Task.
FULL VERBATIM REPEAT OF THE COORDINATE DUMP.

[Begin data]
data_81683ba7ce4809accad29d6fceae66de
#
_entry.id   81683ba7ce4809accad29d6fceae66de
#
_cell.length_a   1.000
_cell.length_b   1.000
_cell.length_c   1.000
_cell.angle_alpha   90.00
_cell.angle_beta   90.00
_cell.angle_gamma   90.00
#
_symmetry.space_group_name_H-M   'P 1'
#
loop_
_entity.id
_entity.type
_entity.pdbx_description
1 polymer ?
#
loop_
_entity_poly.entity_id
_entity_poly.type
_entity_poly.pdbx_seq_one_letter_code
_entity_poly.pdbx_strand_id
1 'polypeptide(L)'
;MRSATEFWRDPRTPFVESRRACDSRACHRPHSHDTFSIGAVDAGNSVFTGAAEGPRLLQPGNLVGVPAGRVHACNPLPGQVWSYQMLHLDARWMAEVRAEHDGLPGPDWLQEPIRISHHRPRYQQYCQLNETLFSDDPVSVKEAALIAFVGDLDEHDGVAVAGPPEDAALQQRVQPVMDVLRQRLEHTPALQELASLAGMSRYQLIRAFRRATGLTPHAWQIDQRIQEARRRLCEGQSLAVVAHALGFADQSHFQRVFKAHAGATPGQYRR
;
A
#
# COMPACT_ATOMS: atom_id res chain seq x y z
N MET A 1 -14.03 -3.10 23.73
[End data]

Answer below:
data_81683ba7ce4809accad29d6fceae66de
#
_entry.id   81683ba7ce4809accad29d6fceae66de
#
_cell.length_a   1.000
_cell.length_b   1.000
_cell.length_c   1.000
_cell.angle_alpha   90.00
_cell.angle_beta   90.00
_cell.angle_gamma   90.00
#
_symmetry.space_group_name_H-M   'P 1'
#
loop_
_entity.id
_entity.type
_entity.pdbx_description
1 polymer ?
#
loop_
_entity_poly.entity_id
_entity_poly.type
_entity_poly.pdbx_seq_one_letter_code
_entity_poly.pdbx_strand_id
1 'polypeptide(L)'
;MRSATEFWRDPRTPFVESRRACDSRACHRPHSHDTFSIGAVDAGNSVFTGAAEGPRLLQPGNLVGVPAGRVHACNPLPGQVWSYQMLHLDARWMAEVRAEHDGLPGPDWLQEPIRISHHRPRYQQYCQLNETLFSDDPVSVKEAALIAFVGDLDEHDGVAVAGPPEDAALQQRVQPVMDVLRQRLEHTPALQELASLAGMSRYQLIRAFRRATGLTPHAWQIDQRIQEARRRLCEGQSLAVVAHALGFADQSHFQRVFKAHAGATPGQYRR
;
A
#
# COMPACT_ATOMS: atom_id res chain seq x y z
N MET A 1 -14.03 -3.10 23.73